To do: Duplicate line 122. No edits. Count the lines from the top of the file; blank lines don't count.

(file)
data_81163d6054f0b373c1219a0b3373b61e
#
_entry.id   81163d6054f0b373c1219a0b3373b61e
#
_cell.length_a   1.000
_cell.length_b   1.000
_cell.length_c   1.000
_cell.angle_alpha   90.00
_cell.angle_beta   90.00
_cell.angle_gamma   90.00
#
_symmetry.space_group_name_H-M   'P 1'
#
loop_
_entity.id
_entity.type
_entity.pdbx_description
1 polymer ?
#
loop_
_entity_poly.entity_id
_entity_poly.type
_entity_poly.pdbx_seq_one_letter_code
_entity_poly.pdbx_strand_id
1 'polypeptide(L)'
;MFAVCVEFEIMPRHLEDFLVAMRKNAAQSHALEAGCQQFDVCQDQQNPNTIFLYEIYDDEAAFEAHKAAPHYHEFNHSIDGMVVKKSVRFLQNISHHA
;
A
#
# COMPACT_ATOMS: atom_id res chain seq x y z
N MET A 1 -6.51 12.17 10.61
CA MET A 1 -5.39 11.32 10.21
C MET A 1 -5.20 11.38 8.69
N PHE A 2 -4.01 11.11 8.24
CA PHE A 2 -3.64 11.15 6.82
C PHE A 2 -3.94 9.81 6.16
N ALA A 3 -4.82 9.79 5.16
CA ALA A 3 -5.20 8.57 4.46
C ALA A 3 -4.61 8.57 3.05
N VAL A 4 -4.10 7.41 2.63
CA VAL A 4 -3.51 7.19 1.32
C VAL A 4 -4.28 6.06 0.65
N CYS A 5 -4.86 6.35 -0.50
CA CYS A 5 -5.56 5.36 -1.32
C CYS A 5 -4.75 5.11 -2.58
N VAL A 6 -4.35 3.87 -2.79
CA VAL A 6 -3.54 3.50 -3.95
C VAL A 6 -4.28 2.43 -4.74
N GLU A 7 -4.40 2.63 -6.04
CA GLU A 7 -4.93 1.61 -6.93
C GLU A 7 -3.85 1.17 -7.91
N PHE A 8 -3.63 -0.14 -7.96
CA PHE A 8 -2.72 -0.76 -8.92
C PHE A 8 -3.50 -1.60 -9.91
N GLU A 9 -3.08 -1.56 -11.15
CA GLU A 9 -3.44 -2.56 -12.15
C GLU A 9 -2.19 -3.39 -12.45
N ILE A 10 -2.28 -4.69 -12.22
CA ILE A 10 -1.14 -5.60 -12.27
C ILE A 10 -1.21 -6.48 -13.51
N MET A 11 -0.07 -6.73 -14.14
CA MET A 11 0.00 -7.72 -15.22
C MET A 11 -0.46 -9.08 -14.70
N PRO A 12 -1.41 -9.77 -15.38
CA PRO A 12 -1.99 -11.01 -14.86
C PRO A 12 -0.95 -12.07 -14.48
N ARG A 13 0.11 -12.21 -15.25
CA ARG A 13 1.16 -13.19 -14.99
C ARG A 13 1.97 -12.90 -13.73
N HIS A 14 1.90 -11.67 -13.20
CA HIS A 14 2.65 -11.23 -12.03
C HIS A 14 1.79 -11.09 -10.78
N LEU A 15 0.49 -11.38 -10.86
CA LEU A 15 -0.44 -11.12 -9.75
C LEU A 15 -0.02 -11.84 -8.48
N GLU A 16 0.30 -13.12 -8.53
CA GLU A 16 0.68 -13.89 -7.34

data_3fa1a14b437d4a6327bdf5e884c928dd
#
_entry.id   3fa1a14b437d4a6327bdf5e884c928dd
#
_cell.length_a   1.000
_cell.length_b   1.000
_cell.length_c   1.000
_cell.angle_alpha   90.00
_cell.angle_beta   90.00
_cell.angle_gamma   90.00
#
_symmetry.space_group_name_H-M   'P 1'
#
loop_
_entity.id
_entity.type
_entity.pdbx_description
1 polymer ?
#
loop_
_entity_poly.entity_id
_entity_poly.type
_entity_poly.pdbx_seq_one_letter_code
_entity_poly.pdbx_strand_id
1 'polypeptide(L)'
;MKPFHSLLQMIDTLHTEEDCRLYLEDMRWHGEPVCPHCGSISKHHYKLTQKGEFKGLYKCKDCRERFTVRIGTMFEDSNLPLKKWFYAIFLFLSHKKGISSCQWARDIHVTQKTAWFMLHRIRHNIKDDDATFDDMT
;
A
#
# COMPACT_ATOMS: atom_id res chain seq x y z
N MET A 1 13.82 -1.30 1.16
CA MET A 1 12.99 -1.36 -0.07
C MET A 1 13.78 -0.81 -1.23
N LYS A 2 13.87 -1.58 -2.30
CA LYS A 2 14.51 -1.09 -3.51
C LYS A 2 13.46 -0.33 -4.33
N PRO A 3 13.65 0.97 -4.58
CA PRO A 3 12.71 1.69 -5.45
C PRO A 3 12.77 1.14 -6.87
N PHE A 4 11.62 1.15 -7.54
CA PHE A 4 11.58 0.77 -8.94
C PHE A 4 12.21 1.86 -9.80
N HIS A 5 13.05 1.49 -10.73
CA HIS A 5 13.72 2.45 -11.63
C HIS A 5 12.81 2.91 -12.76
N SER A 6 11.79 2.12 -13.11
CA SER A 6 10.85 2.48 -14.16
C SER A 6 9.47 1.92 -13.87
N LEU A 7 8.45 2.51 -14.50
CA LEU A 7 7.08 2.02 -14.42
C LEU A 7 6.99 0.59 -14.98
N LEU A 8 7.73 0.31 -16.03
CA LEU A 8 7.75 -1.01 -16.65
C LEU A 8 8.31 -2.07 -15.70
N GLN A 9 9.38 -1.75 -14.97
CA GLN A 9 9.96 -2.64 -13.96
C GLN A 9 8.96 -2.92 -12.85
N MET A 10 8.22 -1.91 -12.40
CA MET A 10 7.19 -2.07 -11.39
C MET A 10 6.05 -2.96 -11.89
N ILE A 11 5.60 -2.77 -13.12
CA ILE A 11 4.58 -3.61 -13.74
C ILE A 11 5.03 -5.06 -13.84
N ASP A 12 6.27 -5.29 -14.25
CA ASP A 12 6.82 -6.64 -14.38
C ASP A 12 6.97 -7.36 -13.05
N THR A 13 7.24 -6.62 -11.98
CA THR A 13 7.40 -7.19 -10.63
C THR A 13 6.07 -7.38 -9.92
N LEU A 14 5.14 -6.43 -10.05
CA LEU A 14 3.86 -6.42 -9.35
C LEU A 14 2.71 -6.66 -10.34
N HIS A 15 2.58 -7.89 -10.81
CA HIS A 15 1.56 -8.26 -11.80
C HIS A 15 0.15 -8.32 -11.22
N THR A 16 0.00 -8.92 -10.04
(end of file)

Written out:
C HIS A 5 12.81 2.91 -12.76